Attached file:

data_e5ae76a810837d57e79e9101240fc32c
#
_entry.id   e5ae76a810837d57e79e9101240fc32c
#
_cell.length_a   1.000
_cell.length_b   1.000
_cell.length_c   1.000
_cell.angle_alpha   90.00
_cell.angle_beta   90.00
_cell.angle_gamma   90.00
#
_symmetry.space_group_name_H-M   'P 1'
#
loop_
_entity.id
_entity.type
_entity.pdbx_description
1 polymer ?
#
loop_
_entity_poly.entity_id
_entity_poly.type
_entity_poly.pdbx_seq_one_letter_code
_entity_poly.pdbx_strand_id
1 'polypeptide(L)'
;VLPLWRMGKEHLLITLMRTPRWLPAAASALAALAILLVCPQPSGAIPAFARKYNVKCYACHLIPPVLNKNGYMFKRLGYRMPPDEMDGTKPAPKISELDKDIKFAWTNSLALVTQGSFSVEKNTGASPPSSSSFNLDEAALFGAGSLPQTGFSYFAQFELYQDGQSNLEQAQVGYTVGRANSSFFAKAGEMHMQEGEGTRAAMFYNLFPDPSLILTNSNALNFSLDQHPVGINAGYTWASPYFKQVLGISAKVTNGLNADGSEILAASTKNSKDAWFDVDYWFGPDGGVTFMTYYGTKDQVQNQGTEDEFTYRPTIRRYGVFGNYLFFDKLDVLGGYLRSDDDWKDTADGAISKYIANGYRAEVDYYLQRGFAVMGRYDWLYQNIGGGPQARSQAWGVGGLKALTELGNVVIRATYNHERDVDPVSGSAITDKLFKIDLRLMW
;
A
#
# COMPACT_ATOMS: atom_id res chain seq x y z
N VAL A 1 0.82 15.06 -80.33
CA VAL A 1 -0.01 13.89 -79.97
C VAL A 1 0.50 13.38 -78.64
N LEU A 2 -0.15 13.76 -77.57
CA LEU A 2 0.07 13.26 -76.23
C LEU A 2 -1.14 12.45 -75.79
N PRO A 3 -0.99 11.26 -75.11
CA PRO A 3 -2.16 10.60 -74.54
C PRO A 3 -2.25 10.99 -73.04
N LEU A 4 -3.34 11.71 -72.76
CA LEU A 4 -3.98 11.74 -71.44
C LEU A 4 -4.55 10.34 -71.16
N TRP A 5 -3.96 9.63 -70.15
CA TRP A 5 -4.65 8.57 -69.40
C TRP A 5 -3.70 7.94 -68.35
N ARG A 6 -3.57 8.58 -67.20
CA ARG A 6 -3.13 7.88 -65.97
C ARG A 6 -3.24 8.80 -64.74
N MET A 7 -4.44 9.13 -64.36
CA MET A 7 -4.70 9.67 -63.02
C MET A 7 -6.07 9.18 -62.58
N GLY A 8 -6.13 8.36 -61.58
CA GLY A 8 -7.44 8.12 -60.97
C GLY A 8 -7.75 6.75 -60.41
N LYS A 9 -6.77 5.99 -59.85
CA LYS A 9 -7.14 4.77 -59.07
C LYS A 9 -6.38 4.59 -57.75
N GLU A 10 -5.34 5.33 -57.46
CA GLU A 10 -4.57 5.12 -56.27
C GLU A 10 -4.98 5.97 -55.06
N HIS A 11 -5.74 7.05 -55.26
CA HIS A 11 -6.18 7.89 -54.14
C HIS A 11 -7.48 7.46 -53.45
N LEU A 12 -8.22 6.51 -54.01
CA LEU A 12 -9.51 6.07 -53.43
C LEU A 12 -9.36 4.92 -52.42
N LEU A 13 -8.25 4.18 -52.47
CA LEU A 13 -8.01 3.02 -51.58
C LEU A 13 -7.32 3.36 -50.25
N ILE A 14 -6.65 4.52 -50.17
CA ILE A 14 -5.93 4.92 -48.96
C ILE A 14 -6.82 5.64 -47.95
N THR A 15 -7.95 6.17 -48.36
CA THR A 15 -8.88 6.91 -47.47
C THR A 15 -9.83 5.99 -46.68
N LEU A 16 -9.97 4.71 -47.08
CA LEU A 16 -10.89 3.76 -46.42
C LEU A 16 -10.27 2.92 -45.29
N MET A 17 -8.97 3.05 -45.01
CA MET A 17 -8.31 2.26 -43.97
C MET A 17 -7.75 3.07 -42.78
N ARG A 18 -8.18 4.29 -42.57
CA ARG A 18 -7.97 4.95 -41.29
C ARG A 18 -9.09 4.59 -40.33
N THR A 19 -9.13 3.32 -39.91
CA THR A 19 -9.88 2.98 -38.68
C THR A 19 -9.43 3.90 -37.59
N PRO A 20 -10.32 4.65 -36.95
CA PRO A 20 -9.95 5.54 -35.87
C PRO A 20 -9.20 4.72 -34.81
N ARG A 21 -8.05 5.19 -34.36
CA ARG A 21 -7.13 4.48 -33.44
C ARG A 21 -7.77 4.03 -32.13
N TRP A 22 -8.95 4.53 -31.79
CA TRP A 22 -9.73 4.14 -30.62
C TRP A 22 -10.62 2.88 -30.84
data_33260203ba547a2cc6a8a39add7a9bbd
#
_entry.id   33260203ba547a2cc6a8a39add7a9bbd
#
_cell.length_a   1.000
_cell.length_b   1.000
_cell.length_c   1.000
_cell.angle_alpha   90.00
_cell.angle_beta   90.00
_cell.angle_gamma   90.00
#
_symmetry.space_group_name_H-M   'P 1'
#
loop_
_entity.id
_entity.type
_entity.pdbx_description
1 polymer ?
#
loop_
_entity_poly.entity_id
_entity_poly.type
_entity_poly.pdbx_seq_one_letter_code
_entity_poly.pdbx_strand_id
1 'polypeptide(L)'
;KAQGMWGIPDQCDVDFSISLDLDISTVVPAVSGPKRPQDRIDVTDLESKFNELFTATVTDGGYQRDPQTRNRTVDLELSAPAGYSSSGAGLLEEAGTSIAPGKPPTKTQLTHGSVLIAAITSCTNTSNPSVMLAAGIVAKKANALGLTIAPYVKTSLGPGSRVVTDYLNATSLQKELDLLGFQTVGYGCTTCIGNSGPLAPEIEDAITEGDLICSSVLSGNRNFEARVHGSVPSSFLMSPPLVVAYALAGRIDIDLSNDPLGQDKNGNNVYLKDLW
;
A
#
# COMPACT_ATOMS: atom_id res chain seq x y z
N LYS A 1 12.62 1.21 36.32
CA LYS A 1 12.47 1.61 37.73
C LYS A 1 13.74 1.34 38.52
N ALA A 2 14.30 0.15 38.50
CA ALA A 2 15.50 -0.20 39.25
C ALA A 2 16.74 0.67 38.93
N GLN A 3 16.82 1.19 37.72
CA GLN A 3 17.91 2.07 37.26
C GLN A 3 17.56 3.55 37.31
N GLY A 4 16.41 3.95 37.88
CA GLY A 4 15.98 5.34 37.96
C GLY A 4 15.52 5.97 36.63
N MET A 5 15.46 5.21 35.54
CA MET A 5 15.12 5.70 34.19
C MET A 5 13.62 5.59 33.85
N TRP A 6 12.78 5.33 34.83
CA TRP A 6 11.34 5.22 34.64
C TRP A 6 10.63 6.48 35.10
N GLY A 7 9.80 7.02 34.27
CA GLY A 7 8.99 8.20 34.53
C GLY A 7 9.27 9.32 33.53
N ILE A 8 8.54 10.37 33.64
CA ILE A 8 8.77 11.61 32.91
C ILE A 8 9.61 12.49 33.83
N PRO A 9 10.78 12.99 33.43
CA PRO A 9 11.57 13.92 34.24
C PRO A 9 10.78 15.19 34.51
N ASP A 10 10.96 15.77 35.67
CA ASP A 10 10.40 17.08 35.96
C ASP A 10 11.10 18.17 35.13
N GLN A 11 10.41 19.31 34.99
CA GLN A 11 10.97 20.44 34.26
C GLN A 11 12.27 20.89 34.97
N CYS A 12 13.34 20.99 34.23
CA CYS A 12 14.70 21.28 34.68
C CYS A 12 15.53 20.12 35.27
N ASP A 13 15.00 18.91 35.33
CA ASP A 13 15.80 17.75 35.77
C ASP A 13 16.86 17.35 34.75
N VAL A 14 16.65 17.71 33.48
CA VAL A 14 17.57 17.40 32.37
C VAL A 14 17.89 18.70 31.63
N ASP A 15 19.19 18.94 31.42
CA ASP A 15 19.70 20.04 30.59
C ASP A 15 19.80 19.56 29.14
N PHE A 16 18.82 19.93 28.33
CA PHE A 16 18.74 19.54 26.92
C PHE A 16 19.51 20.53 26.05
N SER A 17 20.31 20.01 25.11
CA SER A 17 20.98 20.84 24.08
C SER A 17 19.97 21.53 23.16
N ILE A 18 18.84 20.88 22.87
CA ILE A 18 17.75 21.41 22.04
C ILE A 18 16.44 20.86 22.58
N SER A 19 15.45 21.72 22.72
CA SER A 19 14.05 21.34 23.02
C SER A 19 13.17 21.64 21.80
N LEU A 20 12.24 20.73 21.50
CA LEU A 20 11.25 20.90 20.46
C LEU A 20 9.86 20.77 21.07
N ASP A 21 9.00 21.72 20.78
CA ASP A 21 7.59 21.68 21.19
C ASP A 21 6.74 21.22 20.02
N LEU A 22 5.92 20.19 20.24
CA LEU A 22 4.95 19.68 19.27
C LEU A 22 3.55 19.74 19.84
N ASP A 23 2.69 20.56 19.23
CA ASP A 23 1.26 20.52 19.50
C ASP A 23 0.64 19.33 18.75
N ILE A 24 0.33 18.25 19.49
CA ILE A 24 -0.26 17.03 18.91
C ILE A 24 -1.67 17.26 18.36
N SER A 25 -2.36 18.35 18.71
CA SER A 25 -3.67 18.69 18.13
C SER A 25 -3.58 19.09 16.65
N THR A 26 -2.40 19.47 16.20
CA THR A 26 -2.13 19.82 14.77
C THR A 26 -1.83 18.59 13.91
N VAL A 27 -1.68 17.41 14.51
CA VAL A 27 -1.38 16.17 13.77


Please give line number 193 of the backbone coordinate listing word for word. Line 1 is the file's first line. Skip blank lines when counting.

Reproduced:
N ASP A 23 2.69 20.56 19.23